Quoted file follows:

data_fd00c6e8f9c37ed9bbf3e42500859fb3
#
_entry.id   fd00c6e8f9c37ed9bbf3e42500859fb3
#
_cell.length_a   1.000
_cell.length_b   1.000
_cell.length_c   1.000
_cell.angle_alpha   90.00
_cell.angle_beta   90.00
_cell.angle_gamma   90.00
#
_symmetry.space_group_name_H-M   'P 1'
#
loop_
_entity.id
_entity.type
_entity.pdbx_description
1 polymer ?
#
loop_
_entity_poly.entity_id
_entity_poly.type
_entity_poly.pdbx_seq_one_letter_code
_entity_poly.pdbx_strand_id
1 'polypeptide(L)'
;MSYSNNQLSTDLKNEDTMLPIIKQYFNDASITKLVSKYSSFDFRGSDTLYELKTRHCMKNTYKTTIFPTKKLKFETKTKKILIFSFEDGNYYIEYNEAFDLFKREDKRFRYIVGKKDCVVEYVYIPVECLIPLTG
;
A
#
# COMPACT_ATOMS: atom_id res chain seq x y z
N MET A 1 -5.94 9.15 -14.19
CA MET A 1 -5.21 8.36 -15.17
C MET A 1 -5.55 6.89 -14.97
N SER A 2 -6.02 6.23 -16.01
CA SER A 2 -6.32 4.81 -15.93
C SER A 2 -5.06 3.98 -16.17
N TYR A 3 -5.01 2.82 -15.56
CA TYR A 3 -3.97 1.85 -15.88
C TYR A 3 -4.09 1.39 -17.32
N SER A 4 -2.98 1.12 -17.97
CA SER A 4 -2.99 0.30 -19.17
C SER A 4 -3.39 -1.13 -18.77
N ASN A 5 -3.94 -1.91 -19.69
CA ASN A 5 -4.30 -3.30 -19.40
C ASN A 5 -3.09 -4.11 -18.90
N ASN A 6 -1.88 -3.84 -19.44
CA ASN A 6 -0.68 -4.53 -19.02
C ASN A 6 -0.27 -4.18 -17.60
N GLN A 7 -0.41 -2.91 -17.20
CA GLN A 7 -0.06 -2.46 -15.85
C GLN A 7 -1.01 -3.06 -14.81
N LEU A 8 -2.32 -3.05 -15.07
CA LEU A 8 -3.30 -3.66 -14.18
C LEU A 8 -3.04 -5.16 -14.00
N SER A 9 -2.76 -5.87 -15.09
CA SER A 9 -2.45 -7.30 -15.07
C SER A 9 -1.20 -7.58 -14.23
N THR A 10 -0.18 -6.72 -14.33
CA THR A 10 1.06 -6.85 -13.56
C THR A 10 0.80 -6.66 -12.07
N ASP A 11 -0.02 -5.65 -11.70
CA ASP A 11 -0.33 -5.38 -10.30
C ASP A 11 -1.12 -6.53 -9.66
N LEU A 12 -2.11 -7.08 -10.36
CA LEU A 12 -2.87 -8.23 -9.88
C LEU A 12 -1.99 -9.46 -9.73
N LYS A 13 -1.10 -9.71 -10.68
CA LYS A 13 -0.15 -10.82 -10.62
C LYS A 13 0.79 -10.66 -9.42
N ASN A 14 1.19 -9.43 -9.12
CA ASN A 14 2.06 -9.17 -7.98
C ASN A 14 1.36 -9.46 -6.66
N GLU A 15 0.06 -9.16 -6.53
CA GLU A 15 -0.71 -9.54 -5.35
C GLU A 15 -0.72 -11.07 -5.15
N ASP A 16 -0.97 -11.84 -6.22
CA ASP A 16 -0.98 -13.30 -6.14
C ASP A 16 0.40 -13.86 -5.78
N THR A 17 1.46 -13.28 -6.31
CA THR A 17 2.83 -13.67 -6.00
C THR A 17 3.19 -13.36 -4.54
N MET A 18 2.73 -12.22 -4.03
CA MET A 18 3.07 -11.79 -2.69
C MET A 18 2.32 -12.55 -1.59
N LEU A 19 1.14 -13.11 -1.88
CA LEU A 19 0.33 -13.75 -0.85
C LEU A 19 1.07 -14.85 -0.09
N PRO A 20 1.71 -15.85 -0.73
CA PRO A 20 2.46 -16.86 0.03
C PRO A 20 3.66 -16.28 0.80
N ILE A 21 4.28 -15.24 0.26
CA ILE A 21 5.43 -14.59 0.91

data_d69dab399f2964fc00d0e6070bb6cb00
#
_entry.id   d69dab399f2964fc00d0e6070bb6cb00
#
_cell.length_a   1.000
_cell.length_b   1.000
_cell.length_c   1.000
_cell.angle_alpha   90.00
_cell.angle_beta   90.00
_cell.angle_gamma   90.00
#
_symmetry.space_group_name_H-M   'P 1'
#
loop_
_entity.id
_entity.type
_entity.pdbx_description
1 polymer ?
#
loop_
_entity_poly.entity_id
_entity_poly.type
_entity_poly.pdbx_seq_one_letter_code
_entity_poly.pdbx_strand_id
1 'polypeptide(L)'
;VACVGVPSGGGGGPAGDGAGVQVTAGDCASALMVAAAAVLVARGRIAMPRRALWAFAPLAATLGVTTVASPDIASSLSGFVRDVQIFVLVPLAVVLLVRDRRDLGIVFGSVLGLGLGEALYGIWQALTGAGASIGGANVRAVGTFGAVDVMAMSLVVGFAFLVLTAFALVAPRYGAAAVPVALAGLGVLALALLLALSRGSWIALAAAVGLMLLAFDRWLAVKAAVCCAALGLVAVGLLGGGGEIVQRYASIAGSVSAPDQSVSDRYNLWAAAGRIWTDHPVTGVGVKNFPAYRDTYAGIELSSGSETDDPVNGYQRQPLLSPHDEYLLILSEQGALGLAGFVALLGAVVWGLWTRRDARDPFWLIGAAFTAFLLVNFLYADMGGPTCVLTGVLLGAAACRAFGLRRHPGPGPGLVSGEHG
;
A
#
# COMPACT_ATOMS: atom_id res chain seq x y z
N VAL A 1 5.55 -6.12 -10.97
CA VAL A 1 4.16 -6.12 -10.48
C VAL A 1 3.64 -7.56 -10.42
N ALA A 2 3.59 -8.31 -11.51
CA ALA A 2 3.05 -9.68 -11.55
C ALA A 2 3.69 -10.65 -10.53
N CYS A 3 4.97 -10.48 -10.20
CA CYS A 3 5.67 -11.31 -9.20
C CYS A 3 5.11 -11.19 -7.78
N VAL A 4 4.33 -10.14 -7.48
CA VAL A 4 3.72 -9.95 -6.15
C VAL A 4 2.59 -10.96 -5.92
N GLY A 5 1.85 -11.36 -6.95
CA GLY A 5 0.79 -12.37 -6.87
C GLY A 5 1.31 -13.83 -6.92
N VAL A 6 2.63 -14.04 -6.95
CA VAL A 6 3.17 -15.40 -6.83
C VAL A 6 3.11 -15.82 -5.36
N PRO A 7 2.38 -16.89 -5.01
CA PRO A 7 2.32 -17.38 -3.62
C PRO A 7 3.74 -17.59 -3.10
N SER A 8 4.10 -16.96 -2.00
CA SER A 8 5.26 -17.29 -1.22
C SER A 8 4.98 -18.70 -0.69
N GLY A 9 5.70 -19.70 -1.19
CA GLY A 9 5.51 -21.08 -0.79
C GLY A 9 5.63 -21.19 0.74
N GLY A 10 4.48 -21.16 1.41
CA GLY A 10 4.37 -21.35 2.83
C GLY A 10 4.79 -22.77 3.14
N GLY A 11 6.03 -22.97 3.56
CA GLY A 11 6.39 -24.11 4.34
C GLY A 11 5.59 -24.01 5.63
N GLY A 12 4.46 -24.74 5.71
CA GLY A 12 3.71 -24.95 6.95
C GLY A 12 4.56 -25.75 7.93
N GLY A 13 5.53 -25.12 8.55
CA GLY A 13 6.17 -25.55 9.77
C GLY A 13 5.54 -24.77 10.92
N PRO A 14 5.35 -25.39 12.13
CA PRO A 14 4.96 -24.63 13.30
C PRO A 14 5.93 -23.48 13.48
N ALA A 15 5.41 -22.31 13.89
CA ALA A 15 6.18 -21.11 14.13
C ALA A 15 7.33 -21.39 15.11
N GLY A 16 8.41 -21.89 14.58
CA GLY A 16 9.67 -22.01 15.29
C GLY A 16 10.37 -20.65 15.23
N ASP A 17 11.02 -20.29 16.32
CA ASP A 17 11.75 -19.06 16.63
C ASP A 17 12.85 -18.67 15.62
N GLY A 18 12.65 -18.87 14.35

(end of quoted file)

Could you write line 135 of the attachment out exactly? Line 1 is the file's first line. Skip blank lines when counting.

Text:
N GLY A 5 1.85 -11.36 -6.95